The decisions you will take in your 20s can have a significant impact on your personal finance at a later stage. Read on to know about the mistakes that can be avoided in this age bracket to have a healthy Credit Score.
The twenties is an ideal age to decide the course of your financial goals. This is the best time to pick up investments that yield good results at a later stage or buy a Health Insurance cover at a lesser premium. Hence, the decisions you will take in your 20s could have a significant impact on your personal finance and this includes your Credit Score too. A healthy credit score can help you bag the best deal in terms of loans or other financial transactions whereas a low score may affect your loan possibilities. So for people in this age bracket need to be aware of the credit score worthiness and the mistakes they can avoid to keep their credit score healthy.
No Debt = Good Credit Score
A common misconception among most first-time or young professionals is that no loans or debt can get them a good credit score. This line of thought often leads them to make cash purchases and keeps them away from Credit Cards. For credit rating companies like CIBIL, no loans/debt actually equals a bad credit score. Since the credit score of a person is rated based on their historical ability to pay off a loan, the absence of any credit history stops companies from determining whether you have the capacity to pay off a loan.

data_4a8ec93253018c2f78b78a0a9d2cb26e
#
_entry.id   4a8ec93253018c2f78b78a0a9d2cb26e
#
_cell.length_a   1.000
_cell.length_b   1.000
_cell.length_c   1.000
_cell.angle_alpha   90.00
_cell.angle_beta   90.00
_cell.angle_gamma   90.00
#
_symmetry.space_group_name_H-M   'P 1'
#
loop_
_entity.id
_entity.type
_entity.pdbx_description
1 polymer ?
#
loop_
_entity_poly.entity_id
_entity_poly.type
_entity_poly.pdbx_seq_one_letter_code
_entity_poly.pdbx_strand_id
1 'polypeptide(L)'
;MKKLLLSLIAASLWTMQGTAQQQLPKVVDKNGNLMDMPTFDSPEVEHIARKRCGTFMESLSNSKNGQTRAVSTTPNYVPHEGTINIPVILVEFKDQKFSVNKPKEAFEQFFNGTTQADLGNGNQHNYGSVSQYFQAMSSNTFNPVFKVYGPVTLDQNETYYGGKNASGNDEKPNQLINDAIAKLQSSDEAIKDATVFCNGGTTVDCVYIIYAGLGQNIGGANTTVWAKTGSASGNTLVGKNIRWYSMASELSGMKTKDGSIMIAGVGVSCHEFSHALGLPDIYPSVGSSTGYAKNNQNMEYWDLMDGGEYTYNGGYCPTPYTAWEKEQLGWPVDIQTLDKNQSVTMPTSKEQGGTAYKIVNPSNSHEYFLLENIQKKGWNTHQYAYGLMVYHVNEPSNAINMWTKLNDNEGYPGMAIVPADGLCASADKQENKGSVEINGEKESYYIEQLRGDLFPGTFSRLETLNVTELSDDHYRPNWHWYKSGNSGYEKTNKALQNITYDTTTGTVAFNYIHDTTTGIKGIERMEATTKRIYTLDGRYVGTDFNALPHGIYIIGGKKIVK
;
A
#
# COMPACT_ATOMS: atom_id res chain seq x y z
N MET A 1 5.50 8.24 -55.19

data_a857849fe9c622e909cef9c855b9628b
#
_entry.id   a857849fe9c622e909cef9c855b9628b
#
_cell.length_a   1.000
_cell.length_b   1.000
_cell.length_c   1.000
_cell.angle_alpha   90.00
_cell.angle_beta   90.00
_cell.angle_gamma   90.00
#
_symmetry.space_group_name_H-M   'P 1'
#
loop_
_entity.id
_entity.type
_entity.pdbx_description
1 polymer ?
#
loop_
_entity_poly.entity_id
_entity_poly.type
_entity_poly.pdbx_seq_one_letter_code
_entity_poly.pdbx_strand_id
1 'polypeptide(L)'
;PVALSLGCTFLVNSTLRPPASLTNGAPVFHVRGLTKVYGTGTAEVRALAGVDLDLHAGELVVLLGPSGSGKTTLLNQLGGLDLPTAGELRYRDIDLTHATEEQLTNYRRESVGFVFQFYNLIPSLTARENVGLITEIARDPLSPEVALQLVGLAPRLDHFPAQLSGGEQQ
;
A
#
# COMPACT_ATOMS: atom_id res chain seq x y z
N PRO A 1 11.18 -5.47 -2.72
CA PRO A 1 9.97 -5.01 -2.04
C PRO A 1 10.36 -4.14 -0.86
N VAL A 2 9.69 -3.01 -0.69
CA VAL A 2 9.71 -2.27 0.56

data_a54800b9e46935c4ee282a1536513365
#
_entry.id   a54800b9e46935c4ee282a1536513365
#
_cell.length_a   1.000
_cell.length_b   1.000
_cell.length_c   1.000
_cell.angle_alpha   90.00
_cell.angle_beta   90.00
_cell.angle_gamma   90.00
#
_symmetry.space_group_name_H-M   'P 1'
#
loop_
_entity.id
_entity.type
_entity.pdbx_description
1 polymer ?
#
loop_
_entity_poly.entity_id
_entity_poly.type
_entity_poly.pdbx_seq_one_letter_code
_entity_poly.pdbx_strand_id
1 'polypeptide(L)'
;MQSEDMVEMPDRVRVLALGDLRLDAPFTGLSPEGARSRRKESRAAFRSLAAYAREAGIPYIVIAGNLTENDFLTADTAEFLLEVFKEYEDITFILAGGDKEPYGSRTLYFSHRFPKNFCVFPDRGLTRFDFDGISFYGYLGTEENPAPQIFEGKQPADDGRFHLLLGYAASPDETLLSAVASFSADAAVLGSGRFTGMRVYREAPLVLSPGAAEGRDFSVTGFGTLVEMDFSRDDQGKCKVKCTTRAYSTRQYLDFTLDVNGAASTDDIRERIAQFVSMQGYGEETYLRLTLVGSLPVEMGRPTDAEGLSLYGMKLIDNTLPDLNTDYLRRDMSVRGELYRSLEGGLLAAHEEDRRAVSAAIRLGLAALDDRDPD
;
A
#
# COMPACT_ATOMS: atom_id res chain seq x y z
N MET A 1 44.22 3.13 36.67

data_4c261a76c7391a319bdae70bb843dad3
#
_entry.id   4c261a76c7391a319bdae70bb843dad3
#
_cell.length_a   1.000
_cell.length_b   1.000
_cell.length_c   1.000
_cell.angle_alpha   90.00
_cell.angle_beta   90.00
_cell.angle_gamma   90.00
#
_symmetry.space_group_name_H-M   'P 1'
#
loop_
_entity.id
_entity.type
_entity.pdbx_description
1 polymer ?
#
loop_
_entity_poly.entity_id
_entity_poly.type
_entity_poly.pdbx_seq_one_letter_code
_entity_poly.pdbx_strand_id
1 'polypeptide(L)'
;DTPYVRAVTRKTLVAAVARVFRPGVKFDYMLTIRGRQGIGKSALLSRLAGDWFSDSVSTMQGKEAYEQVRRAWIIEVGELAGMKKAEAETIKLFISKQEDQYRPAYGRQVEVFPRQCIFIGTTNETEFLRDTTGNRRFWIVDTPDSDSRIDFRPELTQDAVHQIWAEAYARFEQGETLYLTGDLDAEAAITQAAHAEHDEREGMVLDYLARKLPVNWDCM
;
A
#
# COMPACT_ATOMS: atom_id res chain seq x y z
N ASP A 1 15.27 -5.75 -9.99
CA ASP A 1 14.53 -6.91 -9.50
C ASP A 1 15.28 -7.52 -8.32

Applying For Too Many Credit Cards
While having no debt may not get you a good credit score, applying for too many credit cards can also have a detrimental effect. Whenever you apply for a credit card, the company sends an inquiry to CIBIL asking for your credit history. When CIBIL notices that there have been multiple requests within a short span of time, they’ll identify you as a person who has a lower ability to make payments and hence requires multiple lines of credit. So, do not fall prey to the lucrative offers from credit card companies and avoid applying for multiple cards.
Closing Your Credit cards After Repayments
Millennials often use credit cards for big purchases like buying home electronics or automobiles. After they pay it off, they make the mistake of closing the cards, which can affect the credit history. A healthy credit score will typically have a long-term credit history. Closing the card relinquishes that record and lowers the average credit score despite timely repayments and clearing off the debt. So, it is better to retain the card even after paying off the debt.
Being A Guarantor For Someone’s Loan
We often make emotional decisions when we’re young. Being a guarantor for a friend or relative is one of them. When you sign up as a guarantor, you become responsible for repaying the loan in case they default. If you’re unable to pay off the loan, your credit score is bound to be severely affected.
Living Off Your Credit Card
In your early and mid-20s, when you’ve just started to get that taste of independent life, you’re likely to be a spendthrift. Your purchases are often based on your credit card limit and you tend to forget about the repayment clause before the due date. In case you fail to make the payments, your credit score will drop. But even if you do pay up on time, it’s still likely to indicate that your lifestyle is debt-heavy and can affect your credit score. You can control your unnecessary expenses and prioritise your spending based on your needs.
Missing EMI payments or credit card payments will not only attract late fees and interests but also adversely affect your credit score.
For youngsters in their 20s, it is important to enjoy life along with making financially sound decisions that can help them throughout their life.